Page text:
By James Achenbach
When John Daly switched to a TaylorMade r7 460 driver, he wanted to be absolutely certain he would never hit a big hook. The engineers at TaylorMade-Adidas Golf knew just what to do.
The 460 has two weight ports, one near the toe and the other near the heel. TaylorMade loaded the toe port with 14 grams, then stuck just 2 grams in the heel.
Furthermore, the face of Daly’s driver was bent open a couple of degrees on a loft and lie machine. Most golfers don’t know it, but a thin-faced titanium driver can be bent slightly. There is, however, a great risk of fracturing the clubhead.
By placing more weight in the toe than the heel, Daly was adding to the fade bias of his driver. Average hitters would hit the ball far to the right with this club. The powerful Daly, though, hits it straight.
The idea was to allow him to swing as hard as possible without turning the ball to the left. This is an example of how movable weight technology allows the customization of golf clubs.
Most ordinary golfers want to promote a draw bias, not a fade bias.
So they use a strategy opposite of Daly’s – more weight in the heel, less in the toe.
Sitting in a conference room surrounded by about 1,000 documents and papers, Benoit Vincent, TaylorMade’s chief technical officer, outlined the story behind movable weights in the company’s golf clubs. Crude movable weight clubs have been around for a long time, but nobody before TaylorMade made the commitment or earmarked the money to support a full-fledged project.
Adams Golf followed TaylorMade into the movable weight arena, and these two companies remain the primary contenders.
“The problem was that different golfers needed different heads,” Vincent said. “The 300 (series of drivers) was the spirit of that.”
With its 300, 320 and 360 drivers of the late 1990s, TaylorMade began to dominate driver usage among PGA Tour professionals.
“We faced an engineering challenge,” Vincent said. “All the people in this building knew we needed something new, and we finally achieved it.”
What TaylorMade was able to do was manufacture one head that could be modified for all golfers. This was accomplished by removing enough weight from the clubhead to make room for the movable weights. The r7 Quad driver, with four weight ports, was the initial creation.
TaylorMade quickly discovered that Tour players were moving the weights all over the place. Some wanted to influence the direction of the ball, while others focused on the trajectory.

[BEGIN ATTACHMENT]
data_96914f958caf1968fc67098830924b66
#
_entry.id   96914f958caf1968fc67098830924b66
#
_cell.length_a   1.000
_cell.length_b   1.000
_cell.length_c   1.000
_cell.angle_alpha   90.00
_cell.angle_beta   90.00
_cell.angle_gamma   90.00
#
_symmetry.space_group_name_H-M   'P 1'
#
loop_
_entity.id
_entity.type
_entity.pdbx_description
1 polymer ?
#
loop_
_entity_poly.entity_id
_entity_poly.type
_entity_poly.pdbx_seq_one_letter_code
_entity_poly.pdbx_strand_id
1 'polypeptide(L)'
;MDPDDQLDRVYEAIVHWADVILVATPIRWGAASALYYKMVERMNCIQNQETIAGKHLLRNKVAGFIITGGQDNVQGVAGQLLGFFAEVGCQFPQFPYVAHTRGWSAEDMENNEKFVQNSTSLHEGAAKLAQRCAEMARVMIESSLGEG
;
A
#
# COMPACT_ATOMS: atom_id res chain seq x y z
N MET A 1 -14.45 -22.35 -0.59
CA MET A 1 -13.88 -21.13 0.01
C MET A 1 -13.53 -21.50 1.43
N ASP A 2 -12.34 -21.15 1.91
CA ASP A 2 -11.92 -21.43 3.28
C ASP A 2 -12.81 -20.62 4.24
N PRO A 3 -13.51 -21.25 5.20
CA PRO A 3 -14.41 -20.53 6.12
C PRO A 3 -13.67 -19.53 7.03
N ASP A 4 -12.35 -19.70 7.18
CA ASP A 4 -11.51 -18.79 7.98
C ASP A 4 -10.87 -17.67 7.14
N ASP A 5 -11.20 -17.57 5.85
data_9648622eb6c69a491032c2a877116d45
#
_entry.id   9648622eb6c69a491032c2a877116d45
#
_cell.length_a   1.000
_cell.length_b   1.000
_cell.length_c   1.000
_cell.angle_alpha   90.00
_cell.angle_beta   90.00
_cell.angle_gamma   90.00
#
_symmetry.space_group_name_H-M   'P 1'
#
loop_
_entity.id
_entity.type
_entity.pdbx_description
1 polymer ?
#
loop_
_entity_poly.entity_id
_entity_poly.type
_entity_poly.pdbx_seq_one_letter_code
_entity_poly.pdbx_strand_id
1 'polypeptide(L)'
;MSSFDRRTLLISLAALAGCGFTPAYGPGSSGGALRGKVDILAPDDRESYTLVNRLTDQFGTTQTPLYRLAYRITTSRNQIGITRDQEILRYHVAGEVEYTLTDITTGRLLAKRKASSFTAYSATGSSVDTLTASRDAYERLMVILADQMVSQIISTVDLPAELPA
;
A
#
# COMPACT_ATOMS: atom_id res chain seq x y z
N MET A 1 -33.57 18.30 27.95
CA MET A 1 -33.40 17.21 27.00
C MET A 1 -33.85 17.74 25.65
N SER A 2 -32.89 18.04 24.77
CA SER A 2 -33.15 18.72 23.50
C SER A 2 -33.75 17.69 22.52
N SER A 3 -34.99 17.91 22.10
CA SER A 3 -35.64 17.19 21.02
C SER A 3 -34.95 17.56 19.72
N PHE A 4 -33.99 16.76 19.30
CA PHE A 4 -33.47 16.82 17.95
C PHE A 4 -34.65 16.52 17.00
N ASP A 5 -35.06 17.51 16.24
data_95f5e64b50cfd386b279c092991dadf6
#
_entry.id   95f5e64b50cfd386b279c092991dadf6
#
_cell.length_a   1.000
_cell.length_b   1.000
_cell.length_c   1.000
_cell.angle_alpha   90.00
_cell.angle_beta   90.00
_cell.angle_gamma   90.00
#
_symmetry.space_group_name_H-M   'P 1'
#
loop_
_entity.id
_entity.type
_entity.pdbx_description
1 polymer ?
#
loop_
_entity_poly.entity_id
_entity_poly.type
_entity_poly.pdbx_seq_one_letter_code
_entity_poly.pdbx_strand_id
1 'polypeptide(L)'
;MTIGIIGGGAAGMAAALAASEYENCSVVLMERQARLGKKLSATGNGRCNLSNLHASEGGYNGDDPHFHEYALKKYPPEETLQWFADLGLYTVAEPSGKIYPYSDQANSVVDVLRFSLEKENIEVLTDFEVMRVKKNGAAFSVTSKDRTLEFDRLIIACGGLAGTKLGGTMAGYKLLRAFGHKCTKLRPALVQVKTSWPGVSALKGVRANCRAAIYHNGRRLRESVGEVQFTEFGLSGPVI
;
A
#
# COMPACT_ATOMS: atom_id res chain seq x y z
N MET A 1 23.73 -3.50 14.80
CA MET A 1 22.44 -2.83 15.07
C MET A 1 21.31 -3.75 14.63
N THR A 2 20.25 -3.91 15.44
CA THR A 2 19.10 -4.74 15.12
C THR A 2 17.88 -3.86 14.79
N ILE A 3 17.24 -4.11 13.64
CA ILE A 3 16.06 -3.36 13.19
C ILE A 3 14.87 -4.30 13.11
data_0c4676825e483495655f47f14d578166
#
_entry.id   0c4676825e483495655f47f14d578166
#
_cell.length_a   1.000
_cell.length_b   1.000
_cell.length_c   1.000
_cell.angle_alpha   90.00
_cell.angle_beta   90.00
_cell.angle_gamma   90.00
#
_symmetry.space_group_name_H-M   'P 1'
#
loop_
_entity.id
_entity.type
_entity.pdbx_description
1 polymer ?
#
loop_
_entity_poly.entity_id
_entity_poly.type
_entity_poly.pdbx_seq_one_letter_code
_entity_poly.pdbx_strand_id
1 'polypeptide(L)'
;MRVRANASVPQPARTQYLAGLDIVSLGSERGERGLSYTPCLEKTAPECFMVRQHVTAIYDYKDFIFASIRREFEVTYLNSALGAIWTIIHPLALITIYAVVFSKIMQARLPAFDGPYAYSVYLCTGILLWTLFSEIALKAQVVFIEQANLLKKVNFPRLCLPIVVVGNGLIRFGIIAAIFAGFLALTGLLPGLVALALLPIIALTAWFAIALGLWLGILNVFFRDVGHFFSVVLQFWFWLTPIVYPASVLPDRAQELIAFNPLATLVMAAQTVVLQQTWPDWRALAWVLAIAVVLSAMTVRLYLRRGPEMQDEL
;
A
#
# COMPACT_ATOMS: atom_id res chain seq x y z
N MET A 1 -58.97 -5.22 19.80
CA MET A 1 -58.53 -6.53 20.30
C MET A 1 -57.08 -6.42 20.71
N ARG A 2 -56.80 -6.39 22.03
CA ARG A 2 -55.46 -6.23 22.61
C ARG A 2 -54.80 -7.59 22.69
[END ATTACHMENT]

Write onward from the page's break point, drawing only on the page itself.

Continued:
Driver heads weigh about 200 grams.
A movable-weight driver allows a golfer to reconfigure as much as 28 grams of weight, almost 15 percent of the total clubhead weight.
TaylorMade’s r7 425 and r7 425 TP (Tour Preferred) feature four weight ports. Both are sold with two 12-gram and two 2-gram weights. The 425 TP comes with eight additional weights from 4 grams to 14 grams. TaylorMade’s r7 460 has two weight ports with two weights supplied (2 grams and 14 grams).
The Adams RPM 430Q also has four weight ports and comes with two 12-gram and two 2-gram weights. The RPM 460D has two weight ports and four weights (one 2 gram, two 7 gram and a 12 gram).
Supplementary kits, offering many different weights, are available from TaylorMade and Adams.
The weight kits allow for different configurations and replacement weights for the drivers.
How successful has this concept been?
Today, TaylorMade offers movable weights in drivers (six different models), fairway woods (three models) and hybrids (two models). Movable weights also are available in some putters.
There are other advantages of movable weights, as pointed out by Tim Reed, vice president of research and development for Adams Golf.
One is optimization of a club’s performance.
“Changing the weight can affect shaft choices and shaft length,” Reed said.
Another is finding the best swingweight.
“This relates to head feel,” Reed said. “Changing the weight just a little can have a huge effect on how it feels to the golfer.”
Max Puglielli, the Champions Tour rep for Adams, explained that some senior players have different preferences. “We put a baby draw bias in Tom Watson’s club, but Dana Quigley has an extreme draw bias.
A guy like R.W. Eaks doesn’t want to go left, so he uses a fade bias. Des Smyth likes it neutral.”
Movable weights allow all golfers – pros and amateurs alike – to experiment and find what is best for them. Tom Olsavsky, director product creation for TaylorMade, pointed out that players such as Daly and Retief Goosen favor lighter swingweights around D1 or D2, but that other players such as Kenny Perry and Darren Clarke go up to D7 or D8.
Irons, intended more for accuracy than distance, are not prime candidates for movable weights, although The Golfworks, a component seller, is offering dual weight ports in its KE4 iron. One advantage is that iron heads with no weights in the ports are lighter, making them ideal for golfers who want extra-length irons.
However, no major equipment manufacturer has announced any intention to sell irons with movable weights. One important reason for this is that ball flight with irons is easily adjusted by bending the irons in a loft and lie machine.